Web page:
Comparisons of site trends with those of the regional or national trends help to focus attention on where to seek an explanation. When the site trend reflects trends occurring throughout the country then the decline is less likely to be due to local factors that can be addressed by sympathetic site management, but more likely to be due to wide scale processes such as climate change. Similarly, when the site trend reflects the regional trend then broad-scale explanations may be sought, for example general improvements in water quality throughout the region, redistribution of the species within the United Kingdom due to climate change or buffer effects as numbers nationally increase or decline. However, where observed declines at a site are sufficient to trigger an Alert but the numbers in the region or country are stable or increasing then it is appropriate to seek local explanations such as habitat loss or degradation, local improvements to water quality or increased disturbance.
These comparisons are provided by a plot derived from a Generalised Linear Model in which the number of birds wintering at a site as a proportion of the overall numbers wintering in the region or country-wide is modelled as a function of winter. In this way, the proportion of the region’s birds occurring at a given site is calculated across years. The 95% confidence limits obtained encapsulate several facets of uncertainty. Firstly, they encapsulate confidence in the calculation of the proportion as it varies with the total number of birds in the region / country (e.g. we can be statistically more confident that a site truly holds 10% of the regional total based on a site count of 100 birds and a regional count of 1000 birds than based on a count of 10 birds on a site and 100 in the region). Secondly, for the majority of species (those that are indexed using data from more than one month) the confidence limits also encapsulate between-month variation in the average proportion a site holds in a given winter. Monthly values for a given winter are treated as repeat observations on the premise that those months chosen for indexing / alerts are those when the numbers are relatively stable. (for full details with examples see Banks and Austin 2004).
Selection by species
Selecting a given species returns a 'Table of Alerts' which reports the Alerts assessment for Great Britain and the constituent countries of the UK. At the national level, trends are considered for each of Northern Ireland, Wales, England and Scotland. A wider perspective is provided by consideration of trends within Great Britain as a whole. Trends for the United Kingdom as a whole are not considered because generally the time series of WeBS Core Counts for sites in Northern Ireland is shorter than for sites in Great Britain and so the degree of impution would be higher than would be desireable. However, this will be less of an issue by the time the next full release of WeBS Alerts and the assessment of UK trends will be reconsidered then. There is also an assessment of the overall trend across the UK SPA Suite for the species in question. This has been split into sites within Northern Ireland and sites within Great Britain for the reasons just given. Alerts for all individual sites in the SPA Suite for the species in question are also given. Accounts for the SPA Suite for each species follows the same pattern as used for site accounts showing the trend across the SPA Suite for each species in question, the country-wide trend and the comparison of the SPA suite as a proportion of the country-wide total.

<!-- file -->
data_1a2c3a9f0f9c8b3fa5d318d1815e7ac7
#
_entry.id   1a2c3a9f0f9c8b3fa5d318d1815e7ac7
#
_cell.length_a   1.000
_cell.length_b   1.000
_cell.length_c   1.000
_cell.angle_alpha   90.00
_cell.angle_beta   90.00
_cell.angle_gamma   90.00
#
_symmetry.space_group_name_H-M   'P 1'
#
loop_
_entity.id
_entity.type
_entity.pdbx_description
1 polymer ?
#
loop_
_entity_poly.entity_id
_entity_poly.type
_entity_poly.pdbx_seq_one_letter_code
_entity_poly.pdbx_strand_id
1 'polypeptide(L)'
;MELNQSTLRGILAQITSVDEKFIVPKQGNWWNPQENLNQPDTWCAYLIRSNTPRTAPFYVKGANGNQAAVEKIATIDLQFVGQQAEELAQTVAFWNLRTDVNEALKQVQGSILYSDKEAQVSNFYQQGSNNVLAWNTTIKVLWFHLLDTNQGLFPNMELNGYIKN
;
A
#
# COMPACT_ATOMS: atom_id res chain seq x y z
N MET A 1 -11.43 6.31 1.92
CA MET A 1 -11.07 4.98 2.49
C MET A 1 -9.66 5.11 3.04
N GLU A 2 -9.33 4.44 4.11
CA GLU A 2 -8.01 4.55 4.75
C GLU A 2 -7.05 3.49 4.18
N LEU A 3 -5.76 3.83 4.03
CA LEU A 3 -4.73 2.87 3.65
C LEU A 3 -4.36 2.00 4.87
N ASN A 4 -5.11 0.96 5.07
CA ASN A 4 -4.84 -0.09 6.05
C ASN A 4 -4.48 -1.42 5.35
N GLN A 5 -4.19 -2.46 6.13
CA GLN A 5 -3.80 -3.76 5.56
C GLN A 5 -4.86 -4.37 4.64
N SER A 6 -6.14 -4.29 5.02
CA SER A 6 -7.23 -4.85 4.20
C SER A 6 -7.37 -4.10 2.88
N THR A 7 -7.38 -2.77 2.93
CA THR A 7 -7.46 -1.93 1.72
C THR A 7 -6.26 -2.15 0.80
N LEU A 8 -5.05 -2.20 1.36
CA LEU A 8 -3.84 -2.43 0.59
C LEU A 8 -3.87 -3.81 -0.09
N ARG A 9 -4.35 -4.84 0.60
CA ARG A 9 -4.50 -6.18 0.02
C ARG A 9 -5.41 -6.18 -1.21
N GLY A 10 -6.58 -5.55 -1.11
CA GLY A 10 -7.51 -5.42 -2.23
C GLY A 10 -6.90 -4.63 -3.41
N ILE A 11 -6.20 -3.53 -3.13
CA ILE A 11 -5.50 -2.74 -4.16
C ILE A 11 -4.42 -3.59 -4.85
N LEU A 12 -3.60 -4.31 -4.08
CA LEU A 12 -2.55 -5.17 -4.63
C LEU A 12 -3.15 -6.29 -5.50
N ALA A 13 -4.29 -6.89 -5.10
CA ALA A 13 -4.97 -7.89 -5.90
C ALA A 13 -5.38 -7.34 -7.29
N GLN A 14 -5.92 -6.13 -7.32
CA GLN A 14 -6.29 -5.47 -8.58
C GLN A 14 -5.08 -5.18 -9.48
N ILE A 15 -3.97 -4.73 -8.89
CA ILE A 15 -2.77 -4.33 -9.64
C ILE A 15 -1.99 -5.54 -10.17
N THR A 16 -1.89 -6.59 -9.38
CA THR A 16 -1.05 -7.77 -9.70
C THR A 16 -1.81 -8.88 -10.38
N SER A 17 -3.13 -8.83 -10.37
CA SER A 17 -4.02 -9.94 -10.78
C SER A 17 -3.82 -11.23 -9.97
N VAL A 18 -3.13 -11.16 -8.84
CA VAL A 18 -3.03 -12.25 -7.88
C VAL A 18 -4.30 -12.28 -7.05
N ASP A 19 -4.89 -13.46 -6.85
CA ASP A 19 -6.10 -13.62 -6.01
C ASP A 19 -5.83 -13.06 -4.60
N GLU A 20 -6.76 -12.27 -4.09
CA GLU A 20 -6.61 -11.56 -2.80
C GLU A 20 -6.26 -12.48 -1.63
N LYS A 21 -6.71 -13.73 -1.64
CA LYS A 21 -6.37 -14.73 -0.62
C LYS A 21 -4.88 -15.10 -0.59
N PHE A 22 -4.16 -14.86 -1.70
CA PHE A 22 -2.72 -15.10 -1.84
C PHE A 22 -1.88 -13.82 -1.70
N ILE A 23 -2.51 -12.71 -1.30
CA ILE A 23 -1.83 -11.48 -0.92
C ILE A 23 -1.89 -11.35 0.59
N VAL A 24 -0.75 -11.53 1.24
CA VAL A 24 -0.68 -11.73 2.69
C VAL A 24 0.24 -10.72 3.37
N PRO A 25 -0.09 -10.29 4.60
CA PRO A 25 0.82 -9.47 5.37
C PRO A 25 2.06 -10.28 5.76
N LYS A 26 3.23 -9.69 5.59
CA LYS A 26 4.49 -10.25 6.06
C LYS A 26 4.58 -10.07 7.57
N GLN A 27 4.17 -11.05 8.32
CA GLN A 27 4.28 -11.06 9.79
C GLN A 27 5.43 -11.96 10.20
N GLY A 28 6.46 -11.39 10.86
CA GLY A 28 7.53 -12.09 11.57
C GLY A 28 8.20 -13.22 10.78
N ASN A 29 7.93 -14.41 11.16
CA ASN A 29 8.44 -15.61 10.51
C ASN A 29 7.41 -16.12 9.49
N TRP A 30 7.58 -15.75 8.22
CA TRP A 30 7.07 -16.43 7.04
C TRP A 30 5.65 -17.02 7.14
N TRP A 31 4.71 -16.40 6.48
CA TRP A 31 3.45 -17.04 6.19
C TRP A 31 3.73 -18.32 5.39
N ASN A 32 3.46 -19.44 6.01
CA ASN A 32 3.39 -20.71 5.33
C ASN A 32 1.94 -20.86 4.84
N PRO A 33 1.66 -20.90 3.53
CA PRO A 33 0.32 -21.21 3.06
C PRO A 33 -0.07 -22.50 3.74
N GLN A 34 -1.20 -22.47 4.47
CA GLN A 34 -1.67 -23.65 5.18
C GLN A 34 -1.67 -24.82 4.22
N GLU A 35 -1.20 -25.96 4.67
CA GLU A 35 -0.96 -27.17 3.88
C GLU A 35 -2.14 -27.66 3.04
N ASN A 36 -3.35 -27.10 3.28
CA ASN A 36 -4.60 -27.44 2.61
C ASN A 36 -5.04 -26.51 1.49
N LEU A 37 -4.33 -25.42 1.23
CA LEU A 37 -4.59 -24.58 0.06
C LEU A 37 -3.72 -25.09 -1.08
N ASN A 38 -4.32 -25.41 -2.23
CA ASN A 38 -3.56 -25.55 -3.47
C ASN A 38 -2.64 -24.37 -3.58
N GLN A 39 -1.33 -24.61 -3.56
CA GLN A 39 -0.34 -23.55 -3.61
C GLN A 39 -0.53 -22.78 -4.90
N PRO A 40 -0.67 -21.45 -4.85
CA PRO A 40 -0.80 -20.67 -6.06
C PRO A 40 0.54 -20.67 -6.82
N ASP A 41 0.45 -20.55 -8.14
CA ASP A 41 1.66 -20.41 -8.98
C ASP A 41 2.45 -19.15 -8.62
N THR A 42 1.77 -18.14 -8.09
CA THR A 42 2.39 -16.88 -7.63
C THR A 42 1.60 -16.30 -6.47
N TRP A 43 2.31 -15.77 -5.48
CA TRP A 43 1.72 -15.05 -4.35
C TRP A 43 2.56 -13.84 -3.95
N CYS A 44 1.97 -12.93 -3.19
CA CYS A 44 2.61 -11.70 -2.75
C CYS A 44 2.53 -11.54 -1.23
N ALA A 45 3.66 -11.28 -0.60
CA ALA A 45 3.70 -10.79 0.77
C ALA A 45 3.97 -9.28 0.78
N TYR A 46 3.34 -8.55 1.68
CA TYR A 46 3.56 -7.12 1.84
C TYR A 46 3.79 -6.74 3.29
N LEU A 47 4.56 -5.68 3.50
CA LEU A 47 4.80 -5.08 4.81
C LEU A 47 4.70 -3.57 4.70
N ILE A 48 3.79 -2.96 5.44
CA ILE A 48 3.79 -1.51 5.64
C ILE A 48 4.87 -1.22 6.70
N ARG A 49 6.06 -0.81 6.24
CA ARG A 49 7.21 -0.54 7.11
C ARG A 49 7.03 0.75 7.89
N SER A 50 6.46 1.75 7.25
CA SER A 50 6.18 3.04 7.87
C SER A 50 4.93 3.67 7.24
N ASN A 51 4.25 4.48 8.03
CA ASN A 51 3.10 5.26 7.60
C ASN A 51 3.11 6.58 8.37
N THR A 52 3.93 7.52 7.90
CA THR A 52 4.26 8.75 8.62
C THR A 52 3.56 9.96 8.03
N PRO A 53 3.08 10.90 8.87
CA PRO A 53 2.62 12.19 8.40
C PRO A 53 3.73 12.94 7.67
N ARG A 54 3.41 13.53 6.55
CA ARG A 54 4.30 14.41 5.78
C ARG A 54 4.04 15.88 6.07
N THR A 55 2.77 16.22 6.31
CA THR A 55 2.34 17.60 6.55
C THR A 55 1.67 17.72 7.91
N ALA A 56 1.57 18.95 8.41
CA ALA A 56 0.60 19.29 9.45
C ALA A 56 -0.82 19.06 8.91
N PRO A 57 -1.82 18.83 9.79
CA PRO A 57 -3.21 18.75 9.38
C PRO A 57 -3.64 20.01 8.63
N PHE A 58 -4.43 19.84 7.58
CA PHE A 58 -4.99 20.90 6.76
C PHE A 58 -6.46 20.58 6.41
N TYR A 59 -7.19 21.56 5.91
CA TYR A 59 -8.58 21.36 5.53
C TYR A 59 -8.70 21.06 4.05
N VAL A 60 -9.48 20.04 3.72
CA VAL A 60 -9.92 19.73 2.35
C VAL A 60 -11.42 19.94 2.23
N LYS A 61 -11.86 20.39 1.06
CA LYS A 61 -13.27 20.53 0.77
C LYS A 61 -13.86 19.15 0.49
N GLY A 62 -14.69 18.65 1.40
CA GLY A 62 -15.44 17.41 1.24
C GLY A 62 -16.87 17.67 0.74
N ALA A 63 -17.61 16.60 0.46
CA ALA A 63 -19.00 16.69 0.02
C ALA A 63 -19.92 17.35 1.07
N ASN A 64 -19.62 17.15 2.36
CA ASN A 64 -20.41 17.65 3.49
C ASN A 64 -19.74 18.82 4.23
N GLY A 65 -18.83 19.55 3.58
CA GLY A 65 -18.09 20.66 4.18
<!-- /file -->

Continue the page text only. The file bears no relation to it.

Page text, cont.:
WeBS Alerts citation
This report should be cited as: Cook, A.S.C.P., Barimore, C., Holt, C.A., Read, W.J. & Austin, G.E. (2013). Wetland Bird Survey Alerts 2009/2010: Changes in numbers of wintering waterbirds in the Constituent Countries of the United Kingdom, Special Protection Areas (SPAs) and Sites of Special Scientific Interest (SSSIs). BTO Research Report 641. BTO, Thetford. http://www.bto.org/webs-alerts
WeBS is a partnership between the British Trust for Ornithology, the Royal Society for the Protection of Birds and the Joint Nature Conservation Committee (the last on behalf of the statutory nature conservation bodies: Natural England, Natural Resources Wales and Scottish Natural Heritage and the Department of Agriculture, Environment and Rural Affairs, Northern Ireland) in association with the Wildfowl and Wetlands Trust. Email: webs [at] bto.org.